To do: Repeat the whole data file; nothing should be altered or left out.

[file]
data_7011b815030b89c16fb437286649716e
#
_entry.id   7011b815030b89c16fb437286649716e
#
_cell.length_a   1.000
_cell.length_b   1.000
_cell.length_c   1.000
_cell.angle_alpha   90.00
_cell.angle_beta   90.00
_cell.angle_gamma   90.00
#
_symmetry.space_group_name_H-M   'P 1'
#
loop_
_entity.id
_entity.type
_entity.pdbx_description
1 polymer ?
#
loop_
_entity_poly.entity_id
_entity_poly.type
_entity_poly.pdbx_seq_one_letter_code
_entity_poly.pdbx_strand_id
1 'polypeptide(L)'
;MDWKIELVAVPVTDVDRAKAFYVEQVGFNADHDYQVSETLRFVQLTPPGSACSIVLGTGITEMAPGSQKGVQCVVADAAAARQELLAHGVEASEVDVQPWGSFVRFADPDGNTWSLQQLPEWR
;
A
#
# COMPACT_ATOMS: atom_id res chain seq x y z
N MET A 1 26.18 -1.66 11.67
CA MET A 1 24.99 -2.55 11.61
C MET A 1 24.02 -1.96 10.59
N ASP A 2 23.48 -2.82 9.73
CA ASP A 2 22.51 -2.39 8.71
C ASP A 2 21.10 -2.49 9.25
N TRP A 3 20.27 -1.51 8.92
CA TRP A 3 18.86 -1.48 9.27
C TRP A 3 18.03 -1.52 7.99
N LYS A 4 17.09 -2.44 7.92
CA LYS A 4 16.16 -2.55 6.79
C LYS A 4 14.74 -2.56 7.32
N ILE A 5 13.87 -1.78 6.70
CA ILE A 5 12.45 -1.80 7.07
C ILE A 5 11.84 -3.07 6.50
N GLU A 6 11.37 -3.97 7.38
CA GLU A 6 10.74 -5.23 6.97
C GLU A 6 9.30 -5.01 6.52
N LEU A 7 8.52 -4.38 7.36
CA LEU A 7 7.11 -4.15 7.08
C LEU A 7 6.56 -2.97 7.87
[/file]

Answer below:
data_7011b815030b89c16fb437286649716e
#
_entry.id   7011b815030b89c16fb437286649716e
#
_cell.length_a   1.000
_cell.length_b   1.000
_cell.length_c   1.000
_cell.angle_alpha   90.00
_cell.angle_beta   90.00
_cell.angle_gamma   90.00
#
_symmetry.space_group_name_H-M   'P 1'
#
loop_
_entity.id
_entity.type
_entity.pdbx_description
1 polymer ?
#
loop_
_entity_poly.entity_id
_entity_poly.type
_entity_poly.pdbx_seq_one_letter_code
_entity_poly.pdbx_strand_id
1 'polypeptide(L)'
;MDWKIELVAVPVTDVDRAKAFYVEQVGFNADHDYQVSETLRFVQLTPPGSACSIVLGTGITEMAPGSQKGVQCVVADAAAARQELLAHGVEASEVDVQPWGSFVRFADPDGNTWSLQQLPEWR
;
A
#
# COMPACT_ATOMS: atom_id res chain seq x y z
N MET A 1 26.18 -1.66 11.67
CA MET A 1 24.99 -2.55 11.61
C MET A 1 24.02 -1.96 10.59
N ASP A 2 23.48 -2.82 9.73
CA ASP A 2 22.51 -2.39 8.71
C ASP A 2 21.10 -2.49 9.25
N TRP A 3 20.27 -1.51 8.92
CA TRP A 3 18.86 -1.48 9.27
C TRP A 3 18.03 -1.52 7.99
N LYS A 4 17.09 -2.44 7.92
CA LYS A 4 16.16 -2.55 6.79
C LYS A 4 14.74 -2.56 7.32
N ILE A 5 13.87 -1.78 6.70
CA ILE A 5 12.45 -1.80 7.07
C ILE A 5 11.84 -3.07 6.50
N GLU A 6 11.37 -3.97 7.38
CA GLU A 6 10.74 -5.23 6.97
C GLU A 6 9.30 -5.01 6.52
N LEU A 7 8.52 -4.38 7.36
CA LEU A 7 7.11 -4.15 7.08
C LEU A 7 6.56 -2.97 7.87